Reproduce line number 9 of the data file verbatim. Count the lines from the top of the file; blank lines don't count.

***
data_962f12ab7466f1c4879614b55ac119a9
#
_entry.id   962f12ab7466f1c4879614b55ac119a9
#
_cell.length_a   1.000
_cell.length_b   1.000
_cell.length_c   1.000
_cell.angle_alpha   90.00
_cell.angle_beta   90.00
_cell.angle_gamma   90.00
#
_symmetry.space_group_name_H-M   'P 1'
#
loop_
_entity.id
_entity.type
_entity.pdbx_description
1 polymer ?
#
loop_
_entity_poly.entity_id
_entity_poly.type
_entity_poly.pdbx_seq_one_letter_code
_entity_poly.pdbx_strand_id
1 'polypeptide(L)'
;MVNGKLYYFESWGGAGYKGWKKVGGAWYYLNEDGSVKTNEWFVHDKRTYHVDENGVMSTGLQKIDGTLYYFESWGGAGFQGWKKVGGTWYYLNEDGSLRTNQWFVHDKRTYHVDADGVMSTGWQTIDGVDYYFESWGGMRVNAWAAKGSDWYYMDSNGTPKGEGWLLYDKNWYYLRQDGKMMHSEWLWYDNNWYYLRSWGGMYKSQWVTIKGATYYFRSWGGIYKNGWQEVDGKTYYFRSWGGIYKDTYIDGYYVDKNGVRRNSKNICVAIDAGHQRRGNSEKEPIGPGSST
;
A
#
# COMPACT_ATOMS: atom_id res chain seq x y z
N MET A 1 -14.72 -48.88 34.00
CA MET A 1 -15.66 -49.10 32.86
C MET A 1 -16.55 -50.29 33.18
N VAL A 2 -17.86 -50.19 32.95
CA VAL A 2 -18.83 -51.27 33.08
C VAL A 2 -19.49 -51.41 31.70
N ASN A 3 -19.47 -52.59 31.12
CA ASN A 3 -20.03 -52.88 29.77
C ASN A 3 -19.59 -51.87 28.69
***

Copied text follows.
_cell.angle_beta   90.00